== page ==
The angry men left behind in a divorce

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The angry men left behind in a divorce
Guys are more vulnerable after a divorce or loss of their spouse than women.Healthy tips for men


I want to thank all of the men who trusted me in their “brokenness.” At no other time did they voice such weakness; at no other time was my perception of their strength so real. Their stories inspired this article and hopefully will go on to help others.-MJR

Women still initiate the majority of divorces in the United States. The reasons are varied, and it doesn’t really matter why it happened in the mind of the man who is left. If there are kids, the silence can be deafening because when your wife leaves, the kids usually go with her. Feelings of anger and rejection can overpower men and lead to life-threatening behaviors. Many times, men do not have the network system to offer emotional support and encouragement like women do. This leaves them to vices such as alcohol, driving too fast, physical aggression, and violence. When men are upset, it takes their heart, respirations, and blood pressure longer to return to normal readings than it does for women. For most men, having their wife walk out on them is a sign of failure, and failure is unfortunately viewed as being weak. The only way a guy is taught to handle feeling weak is to get angry, which begins the cycle of anger that the man’s wife left when she walked out the door.
Men feel and act much quicker than women do. When men feel alone or hurt, they are not socialized to go to other men to talk about their feelings. They are socialized to talk to women. This usually leads to them “hooking up” with another woman before they are prepared emotionally. Women view relationships with more intensity in the beginning than men do. This usually means for the guy who isn’t emotionally available that, once again, he will fail and be rejected. Women are also judgmental of these men as the men often don’t get close enough or vulnerable enough to be understood. If she cannot understand, she has no recourse other than to judge the present behavior.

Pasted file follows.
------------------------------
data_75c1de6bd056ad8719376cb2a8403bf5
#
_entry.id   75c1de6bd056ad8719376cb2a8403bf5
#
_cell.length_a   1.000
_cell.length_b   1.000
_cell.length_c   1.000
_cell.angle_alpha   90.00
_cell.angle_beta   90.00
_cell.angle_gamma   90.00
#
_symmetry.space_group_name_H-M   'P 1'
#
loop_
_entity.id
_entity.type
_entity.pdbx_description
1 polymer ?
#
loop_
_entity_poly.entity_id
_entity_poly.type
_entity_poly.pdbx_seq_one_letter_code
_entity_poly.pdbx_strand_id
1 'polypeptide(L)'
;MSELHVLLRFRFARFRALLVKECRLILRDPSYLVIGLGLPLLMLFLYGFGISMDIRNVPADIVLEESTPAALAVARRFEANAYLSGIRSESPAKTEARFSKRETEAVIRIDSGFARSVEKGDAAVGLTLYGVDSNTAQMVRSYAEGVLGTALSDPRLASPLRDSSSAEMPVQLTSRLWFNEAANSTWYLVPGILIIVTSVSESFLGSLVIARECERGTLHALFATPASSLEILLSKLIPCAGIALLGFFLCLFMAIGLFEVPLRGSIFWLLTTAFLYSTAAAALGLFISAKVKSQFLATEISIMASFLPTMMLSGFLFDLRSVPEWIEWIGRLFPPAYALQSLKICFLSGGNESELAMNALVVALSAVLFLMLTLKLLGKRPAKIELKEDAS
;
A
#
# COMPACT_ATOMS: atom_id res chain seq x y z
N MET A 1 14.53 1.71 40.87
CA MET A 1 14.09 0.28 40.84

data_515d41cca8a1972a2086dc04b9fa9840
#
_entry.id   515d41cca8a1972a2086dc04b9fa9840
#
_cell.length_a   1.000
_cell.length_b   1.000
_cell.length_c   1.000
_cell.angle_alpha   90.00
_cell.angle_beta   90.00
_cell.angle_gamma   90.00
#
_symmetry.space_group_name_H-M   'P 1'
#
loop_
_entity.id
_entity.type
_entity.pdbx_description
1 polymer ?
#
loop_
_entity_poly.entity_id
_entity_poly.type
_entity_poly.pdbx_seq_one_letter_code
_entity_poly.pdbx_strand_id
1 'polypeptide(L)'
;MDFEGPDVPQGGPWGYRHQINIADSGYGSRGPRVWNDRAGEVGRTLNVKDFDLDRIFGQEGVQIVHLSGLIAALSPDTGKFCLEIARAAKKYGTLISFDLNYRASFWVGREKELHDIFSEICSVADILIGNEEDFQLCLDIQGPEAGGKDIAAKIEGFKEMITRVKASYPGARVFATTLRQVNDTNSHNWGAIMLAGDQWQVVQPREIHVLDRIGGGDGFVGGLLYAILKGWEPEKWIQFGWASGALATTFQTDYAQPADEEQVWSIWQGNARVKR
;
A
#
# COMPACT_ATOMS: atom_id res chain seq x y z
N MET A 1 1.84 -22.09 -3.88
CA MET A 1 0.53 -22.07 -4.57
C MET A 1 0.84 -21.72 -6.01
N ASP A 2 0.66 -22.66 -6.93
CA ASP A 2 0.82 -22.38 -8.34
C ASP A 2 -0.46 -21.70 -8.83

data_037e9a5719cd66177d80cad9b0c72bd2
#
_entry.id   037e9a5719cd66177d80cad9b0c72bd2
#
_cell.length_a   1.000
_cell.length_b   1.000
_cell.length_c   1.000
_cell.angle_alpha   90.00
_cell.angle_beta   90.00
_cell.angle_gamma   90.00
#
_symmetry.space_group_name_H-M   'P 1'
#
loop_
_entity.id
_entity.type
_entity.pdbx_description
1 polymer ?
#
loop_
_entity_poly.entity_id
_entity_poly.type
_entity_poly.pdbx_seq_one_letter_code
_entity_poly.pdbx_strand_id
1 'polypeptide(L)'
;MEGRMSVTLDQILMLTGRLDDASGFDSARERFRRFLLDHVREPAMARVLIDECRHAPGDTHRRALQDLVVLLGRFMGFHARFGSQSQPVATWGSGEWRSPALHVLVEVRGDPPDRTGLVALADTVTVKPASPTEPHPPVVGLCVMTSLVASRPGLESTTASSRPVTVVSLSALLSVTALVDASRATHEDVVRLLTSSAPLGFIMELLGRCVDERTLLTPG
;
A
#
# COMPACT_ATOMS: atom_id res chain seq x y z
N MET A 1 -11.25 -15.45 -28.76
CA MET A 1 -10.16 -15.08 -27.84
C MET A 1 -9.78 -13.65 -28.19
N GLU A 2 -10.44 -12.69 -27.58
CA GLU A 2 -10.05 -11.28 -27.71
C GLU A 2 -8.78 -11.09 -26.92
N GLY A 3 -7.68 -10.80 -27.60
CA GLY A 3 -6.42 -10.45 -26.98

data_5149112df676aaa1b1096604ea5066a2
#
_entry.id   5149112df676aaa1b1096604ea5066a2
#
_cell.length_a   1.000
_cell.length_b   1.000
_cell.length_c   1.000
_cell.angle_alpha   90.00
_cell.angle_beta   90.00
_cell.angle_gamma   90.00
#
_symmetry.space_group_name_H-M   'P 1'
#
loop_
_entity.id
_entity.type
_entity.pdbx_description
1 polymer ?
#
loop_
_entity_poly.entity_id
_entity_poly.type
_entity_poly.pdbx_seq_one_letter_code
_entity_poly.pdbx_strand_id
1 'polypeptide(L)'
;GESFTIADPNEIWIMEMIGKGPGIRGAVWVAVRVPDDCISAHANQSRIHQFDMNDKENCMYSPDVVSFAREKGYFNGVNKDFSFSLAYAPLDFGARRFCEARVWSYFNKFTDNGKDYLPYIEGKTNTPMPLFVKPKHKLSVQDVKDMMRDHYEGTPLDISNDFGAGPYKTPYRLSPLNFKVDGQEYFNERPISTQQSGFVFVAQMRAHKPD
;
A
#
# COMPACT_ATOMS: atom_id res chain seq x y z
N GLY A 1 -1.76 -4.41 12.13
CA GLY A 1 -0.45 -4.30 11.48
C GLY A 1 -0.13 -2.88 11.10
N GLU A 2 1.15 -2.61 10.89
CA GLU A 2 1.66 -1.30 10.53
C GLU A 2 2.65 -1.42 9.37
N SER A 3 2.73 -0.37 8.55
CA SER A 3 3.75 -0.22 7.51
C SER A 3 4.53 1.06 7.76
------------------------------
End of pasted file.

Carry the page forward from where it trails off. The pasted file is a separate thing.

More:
By the time these men make it into my office, they are broken. Many times they are sleep deprived, confused, hurt, and angry. Trying to convince him at that time to cease using the vices he has been socialized or mentored to use by friends, family, and the media is almost impossible. He needs a fix, but his emotional and physical health depends on him feeling the pain and grieving it before moving on. He won’t trust his ability to grieve until he has other options to help him manage it. Here are several options for men dealing with a loss of love. They can be done alone or with the guidance of a counselor or third party:
1. Begin writing down your thoughts. Writing it seems to be cathartic, whereas holding it in your head can make you more confused and angry. Get a journal and make it your mission to fill it daily or hourly.
2. Each day, make sure you talk with someone you trust. This can be a simple text or email, but communicating with someone else is important. This will help give you balance and stability at a time you feel off-kilter and rocked.
3. Pray. Pray every day. It doesn’t have to be an organized prayer, just talk to your god. Talking to a minister or mentor from the church can help you feel less alone.
4. Go to the gym or walk outside each day. Movement releases endorphins, which helps improve your mood and lower your depression.

Article contributed by

Mary Jo Rapini

Counselor/Therapist

For more information go to: www.maryjorapini.com
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Location: Houston, TX
Credentials: LPC
Other Articles/News by Mary Jo Rapini:

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